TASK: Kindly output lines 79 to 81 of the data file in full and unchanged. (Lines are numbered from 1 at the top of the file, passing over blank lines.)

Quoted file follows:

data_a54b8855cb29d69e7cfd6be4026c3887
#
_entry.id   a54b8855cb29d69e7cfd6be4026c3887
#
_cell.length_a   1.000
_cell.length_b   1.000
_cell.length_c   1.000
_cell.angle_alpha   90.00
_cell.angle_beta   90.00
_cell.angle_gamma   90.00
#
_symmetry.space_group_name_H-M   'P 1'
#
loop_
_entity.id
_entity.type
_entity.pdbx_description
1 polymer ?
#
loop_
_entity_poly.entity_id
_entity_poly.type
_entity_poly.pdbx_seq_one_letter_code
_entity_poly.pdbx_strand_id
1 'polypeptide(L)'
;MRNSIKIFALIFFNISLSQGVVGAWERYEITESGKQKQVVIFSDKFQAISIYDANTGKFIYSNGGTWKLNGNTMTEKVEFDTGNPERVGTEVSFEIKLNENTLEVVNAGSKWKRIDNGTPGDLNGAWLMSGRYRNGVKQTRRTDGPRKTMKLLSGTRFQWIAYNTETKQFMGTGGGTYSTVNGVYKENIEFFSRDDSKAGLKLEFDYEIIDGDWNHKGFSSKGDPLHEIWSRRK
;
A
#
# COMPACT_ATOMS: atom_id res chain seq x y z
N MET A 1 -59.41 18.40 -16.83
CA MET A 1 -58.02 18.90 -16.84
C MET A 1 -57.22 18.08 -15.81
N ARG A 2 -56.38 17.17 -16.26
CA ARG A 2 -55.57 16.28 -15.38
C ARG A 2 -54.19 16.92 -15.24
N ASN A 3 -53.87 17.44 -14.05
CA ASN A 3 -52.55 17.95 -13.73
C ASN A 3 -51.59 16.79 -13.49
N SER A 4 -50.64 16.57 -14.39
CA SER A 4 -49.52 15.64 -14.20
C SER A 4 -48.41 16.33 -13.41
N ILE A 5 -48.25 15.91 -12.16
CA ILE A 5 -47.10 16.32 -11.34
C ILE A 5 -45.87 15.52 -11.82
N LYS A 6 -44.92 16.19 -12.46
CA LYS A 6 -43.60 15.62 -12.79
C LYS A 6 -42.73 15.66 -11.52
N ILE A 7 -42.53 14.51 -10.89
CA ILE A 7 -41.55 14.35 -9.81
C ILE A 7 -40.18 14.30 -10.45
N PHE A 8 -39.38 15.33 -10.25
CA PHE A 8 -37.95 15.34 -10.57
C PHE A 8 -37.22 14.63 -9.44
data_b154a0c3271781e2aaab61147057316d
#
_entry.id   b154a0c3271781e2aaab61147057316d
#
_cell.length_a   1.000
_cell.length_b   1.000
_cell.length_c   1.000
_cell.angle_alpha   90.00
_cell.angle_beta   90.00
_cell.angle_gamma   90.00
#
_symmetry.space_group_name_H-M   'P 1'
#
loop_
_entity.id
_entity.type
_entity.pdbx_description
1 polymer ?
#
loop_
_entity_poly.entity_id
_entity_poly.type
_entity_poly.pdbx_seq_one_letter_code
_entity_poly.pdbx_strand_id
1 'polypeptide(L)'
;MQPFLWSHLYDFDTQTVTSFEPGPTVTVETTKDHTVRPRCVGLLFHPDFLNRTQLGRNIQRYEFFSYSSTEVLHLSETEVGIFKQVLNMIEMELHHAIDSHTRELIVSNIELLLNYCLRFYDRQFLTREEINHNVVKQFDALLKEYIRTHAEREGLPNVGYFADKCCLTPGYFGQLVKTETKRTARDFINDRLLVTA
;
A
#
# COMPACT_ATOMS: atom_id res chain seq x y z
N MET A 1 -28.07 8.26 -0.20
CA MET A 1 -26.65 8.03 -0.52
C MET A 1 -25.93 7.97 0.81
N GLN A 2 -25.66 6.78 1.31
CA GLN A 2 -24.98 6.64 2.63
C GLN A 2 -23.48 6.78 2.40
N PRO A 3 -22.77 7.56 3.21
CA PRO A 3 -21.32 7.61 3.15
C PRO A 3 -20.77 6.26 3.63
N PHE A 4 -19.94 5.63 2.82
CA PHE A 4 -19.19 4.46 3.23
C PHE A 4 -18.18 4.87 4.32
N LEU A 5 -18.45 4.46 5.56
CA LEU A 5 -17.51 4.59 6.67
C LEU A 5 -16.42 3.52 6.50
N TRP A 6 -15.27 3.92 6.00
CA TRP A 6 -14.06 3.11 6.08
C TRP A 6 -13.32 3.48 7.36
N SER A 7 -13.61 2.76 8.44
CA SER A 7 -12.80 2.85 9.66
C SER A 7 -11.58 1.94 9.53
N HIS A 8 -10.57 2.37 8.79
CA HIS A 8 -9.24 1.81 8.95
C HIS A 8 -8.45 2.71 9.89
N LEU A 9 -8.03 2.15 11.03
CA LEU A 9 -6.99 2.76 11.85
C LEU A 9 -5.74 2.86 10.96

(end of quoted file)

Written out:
1 'polypeptide(L)'
;MQPFLWSHLYDFDTQTVTSFEPGPTVTVETTKDHTVRPRCVGLLFHPDFLNRTQLGRNIQRYEFFSYSSTEVLHLSETEVGIFKQVLNMIEMELHHAIDSHTRELIVSNIELLLNYCLRFYDRQFLTREEINHNVVKQFDALLKEYIRTHAEREGLPNVGYFADKCCLTPGYFGQLVKTETKRTARDFINDRLLVTA
;